A key problem in managing the basin’s water is that water permitting decisions are currently made in a piecemeal fashion, with little to no consideration of their effects on other users or their degree of consistency with other decisions across the basin. If water resources and risks to salmon survival are to be better managed, Columbia River water permitting decisions must be made in a more holistic fashion, with consideration of how additional diversions would affect other users and sectors across the entire river basin. A joint forum composed of Columbia River basin entities would allow for more accurate inventorying, monitoring, and enforcement of existing water rights. There is also a need for stronger efforts toward water conservation and market-based management strategies, which could help reduce present
tensions related to competition over water supplies. Many of these types of nontraditional means for augmenting water supplies have been applied to good effect in some water-short areas of the West. Their prospective applications in the Columbia River basin should be carefully explored.
Water withdrawal applications and permitting decisions are highly contentious in both the State of Washington and other parts of the Columbia River basin. Inflexibilities in traditional western U.S. prior appropriation doctrine have contributed to these tensions. A greater degree of flexibility in traditional water permitting and rights processes is paramount to better water management and to decreasing tensions and conflicts in the basin. This report recommends implementation of a joint basinwide water management forum and the pursuit of nontraditional water marketing and conservation strategies. A water permitting and rights process that more explicitly recognizes seasonality of flows should also be devised. Decisions regarding the granting of new water rights are issues of public policy, but additional water withdrawals during the critical high demand and low-flow periods discussed in this report will increase the risks of survival to listed salmon stocks. It will also decrease the flexibility of management institutions to allocate water between different uses in critical low-flow conditions. To increase the flexibility of water management organizations and programs and to better recognize uncertainties regarding future supplies and demands, a permitting process should be created that allows for withdrawals to be discontinued during periods of low flow and periods of comparatively high water temperature.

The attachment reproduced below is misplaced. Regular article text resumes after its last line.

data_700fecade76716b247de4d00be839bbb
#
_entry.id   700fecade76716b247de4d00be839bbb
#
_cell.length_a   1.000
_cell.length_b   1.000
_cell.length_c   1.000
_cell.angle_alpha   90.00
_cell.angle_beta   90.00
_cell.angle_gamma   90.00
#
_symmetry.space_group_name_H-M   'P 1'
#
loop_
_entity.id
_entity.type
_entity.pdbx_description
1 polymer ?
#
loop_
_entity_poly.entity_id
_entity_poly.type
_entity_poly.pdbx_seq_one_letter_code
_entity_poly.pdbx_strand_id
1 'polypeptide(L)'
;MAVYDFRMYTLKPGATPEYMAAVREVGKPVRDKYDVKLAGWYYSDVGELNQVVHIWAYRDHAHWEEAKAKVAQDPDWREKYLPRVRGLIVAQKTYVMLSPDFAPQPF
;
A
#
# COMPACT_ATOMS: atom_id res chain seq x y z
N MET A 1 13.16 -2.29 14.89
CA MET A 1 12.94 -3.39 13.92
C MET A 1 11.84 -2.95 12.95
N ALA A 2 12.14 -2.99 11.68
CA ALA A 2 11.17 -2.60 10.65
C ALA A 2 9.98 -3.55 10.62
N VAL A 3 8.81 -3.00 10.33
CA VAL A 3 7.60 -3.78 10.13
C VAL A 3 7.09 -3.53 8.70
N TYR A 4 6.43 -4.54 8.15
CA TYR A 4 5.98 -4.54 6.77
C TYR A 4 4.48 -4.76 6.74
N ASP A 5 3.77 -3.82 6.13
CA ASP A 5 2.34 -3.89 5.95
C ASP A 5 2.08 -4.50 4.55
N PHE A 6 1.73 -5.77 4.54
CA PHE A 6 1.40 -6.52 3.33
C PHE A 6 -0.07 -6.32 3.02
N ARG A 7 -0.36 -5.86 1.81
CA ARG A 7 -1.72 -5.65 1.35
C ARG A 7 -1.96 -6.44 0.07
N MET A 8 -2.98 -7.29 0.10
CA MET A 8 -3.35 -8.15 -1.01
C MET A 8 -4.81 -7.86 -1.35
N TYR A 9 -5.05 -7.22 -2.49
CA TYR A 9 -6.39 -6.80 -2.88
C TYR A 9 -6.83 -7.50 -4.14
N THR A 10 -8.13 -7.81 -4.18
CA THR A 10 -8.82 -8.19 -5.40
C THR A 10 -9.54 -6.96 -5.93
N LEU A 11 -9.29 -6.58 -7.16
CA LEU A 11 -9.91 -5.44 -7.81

To reiterate and reinforce this report’s six key findings and recommendations, they are repeated here:
Within the body of scientific literature reviewed as part of this study, the relative importance of various environmental variables on smolt survival is not clearly established. When river flows become critically low or water temperatures excessively high, however, pronounced changes in salmon migratory behavior and lower survival rates are expected. (Chapter 4).
The State of Washington and other Columbia River basin entities should continue to explore prospects for water transfers and other market-based programs as alternatives
to additional withdrawals (Chapter 6).
The conversion of water rights to uninterruptible status will decrease the flexibility of the system during critical periods of low flows and comparatively high water temperatures. Conversions to uninterruptible rights during these critical periods are not recommended (Chapter 7).
Sound, comprehensive Columbia River salmon management strategies will depend not only on science but also on a willingness by elected and duly appointed leaders and managers to take actions in the face of uncertainties (Chapter 7).
Decisions regarding the issue of additional water withdrawal permits are matters of public policy, but if additional permits are issued, they should include specific conditions that allow withdrawals to be discontinued during critical periods. Allowing for additional withdrawals during the critical periods of high demand, low flows, and comparatively high water temperatures identified in this report would increase the risks of survivability to listed salmon stocks and would reduce management flexibility during these periods (Chapter 7).
The State of Washington and other basin jurisdictions should convene a joint forum for documenting and discussing the environmental and other consequences of proposed diversions that exceed a specified threshold (Chapter 7).